March 2020 #SmallBizChat: What You Need To Do in Your Business to Handle the Coronavirus Crisis

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March 2020 #SmallBizChat: What you need to do in your business to handle the Coronavirus Crisis 1200 x 1200#Smallbizchat LIVE is a monthly video chat where small business owners can get answers to their questions. The focus of #Smallbizchat LIVE is to end small business failure by helping participants succeed as your own boss. Please join us live every third Wednesday of the month from 8-9 pm ET Live on my SmallBizLady Facebook Page, YouTube Channel and LIVE on Twitter

Burton Kelso @BurtonKelso is an entrepreneur, TV tech segment contributor, and the Chief Tech Expert at Integral. His vision is to remove the frustrations and complexity of computers and technology and open people up to a world of new ideas, experiences, and opportunities. He’s read all of the manuals. He loves helping people conquer their fears and frustrations with technology and he’s serious about making technology fun and exciting for everyone. For more information

SmallBizLady: With your workforce working remotely, what are some things they need to do to keep themselves safe and well? 

Burton Kelso: Disinfecting computers and smart devices is key. The coronavirus can live on surfaces for up to 96 hours. CDC is informing everyone to wash their hands, but clean hands and dirty tech doesn’t add up.  Smartphones especially need to be disinfected as they sometimes have more germs than your average public bathroom. If your workforce has access to products like PhoneSoap,(  which use UV rays to kill flu germs, encourage them to disinfect their devices with that device.  If they don’t, there is a wonderful product called Pure and Clean ( which can kill flu viruses.  You can always have them create a homemade disinfectant with 50% Water and 50% of 70% Isopropyl Alcohol. When disinfecting devices, make sure you let your cleaning solution sit on your devices no less than 4 minutes, before you wipe away the solution.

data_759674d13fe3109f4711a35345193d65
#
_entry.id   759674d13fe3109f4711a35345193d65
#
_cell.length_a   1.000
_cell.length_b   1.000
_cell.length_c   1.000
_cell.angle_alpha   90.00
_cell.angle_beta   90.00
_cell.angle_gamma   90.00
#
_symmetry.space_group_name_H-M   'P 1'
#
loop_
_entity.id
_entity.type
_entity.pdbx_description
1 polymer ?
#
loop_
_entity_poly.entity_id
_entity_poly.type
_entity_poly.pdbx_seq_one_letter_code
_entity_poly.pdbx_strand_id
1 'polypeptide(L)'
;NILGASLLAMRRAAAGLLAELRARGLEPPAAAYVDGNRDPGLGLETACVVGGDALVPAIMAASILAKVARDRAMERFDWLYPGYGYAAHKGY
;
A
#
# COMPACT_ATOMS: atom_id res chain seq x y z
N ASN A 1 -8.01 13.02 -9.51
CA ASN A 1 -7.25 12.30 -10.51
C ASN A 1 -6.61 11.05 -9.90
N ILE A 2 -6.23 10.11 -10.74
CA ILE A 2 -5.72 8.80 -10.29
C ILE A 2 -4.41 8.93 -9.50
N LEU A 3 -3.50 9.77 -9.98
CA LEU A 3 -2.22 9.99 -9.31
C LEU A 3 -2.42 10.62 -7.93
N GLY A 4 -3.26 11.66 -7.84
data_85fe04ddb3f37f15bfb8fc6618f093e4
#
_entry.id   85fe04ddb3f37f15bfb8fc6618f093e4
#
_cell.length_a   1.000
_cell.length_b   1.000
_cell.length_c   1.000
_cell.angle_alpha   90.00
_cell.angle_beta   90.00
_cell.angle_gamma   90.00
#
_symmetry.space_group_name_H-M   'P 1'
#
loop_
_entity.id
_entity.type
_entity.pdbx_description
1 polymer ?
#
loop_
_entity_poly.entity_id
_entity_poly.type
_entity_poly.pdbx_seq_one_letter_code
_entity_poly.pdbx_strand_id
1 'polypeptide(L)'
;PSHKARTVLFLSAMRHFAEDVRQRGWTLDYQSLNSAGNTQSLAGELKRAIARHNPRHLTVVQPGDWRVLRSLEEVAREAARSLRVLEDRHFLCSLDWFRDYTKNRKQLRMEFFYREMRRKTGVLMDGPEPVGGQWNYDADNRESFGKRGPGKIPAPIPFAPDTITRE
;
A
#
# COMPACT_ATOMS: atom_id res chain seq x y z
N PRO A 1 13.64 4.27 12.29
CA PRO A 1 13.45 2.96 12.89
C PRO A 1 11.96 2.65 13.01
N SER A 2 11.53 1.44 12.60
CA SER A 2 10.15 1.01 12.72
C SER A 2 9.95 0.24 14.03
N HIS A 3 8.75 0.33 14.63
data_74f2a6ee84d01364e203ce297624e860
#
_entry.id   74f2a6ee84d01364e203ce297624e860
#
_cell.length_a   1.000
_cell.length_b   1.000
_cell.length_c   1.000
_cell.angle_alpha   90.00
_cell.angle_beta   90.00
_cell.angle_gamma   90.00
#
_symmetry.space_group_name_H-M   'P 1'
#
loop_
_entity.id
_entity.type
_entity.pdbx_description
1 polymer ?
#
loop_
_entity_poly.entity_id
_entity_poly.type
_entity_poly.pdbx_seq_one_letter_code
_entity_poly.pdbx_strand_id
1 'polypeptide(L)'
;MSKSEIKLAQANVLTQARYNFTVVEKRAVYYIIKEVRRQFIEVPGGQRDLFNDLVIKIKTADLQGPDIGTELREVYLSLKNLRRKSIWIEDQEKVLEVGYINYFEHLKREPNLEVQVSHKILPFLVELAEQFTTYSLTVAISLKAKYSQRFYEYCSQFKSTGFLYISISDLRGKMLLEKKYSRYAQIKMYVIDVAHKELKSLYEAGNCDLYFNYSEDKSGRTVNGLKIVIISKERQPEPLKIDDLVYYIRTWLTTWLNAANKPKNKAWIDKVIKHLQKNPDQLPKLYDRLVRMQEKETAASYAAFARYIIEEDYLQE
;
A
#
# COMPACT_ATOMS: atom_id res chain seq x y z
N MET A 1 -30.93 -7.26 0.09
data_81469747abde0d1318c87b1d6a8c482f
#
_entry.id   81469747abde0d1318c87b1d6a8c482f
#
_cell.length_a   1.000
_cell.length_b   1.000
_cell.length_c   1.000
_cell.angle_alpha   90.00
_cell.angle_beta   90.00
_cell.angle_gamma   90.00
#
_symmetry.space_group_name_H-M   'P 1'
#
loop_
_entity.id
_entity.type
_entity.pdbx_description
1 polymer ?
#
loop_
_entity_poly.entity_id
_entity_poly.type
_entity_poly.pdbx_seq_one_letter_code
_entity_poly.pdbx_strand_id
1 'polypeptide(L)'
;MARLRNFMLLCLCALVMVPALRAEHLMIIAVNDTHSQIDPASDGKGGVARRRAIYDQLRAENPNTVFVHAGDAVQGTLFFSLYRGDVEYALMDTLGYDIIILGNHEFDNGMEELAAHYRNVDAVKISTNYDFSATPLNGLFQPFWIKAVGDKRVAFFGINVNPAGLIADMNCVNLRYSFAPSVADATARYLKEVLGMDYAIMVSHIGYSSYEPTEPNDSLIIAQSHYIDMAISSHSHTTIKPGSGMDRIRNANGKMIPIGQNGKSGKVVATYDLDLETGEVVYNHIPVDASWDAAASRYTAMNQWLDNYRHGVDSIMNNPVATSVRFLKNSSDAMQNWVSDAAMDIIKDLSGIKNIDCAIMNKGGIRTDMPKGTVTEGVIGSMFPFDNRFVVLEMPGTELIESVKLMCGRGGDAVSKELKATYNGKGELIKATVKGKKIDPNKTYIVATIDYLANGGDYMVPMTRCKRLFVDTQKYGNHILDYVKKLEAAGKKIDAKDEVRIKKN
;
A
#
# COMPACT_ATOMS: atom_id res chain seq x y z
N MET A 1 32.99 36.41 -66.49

SmallBizLady: Should companies provide remote workforce devices or should they implement a BYOD (Bring Your Own Device) Policy? 

Burton Kelso: When you provide tech devices for your employees, you minimize the risks of cybercrime and overall maintenance.  But there is the expense of purchasing and insuring the devices.  If you implement a BYOD policy, make sure you have your tech staff check out the devices to make sure they have the minimum specifications and verify there are no viruses on the device. Once you check out the devices, make sure it’s understood that if anything happens to your employee’s devices, that it’s their responsibility to maintain and repair them.

SmallBizLady: What are some of the other mishaps your employees should be aware of?  

Burton Kelso: You just want to remind employees that whatever device they are using to work in your business that they only use for your business.  I’ve seen many instances where the work computer is also used for the kids and the next thing you know the computer is ruined because the child downloaded something they weren’t supposed to which requires a tech support call. 

SmallBizLady: What are the best collaboration tools to engage customers and employees? 

Burton Kelso: For document creation Microsoft office 365 or Google docs. If you’re looking to interact face-to-face, I would have to go with zoom. Zoho also makes great collaboration tools for employees and customers.

SmallBizLady: Is there any special type of equipment your employees should have? 

Burton Kelso: Most computers, smartphones, and tablets that are 4 years or newer should be able to handle and run all of the apps and software that most businesses use. Running the latest operating systems is important because it minimizes the risks of cybercrime. Windows users should be running Windows 10. Macintosh users should have Mojave or Catalina.  Apple iOS users should be running iOS 13 and Android users should be running Android OS 10. Also, fast internet is very important.  Your employee’s Internet should be running at 10MBps(Megabits per second. download.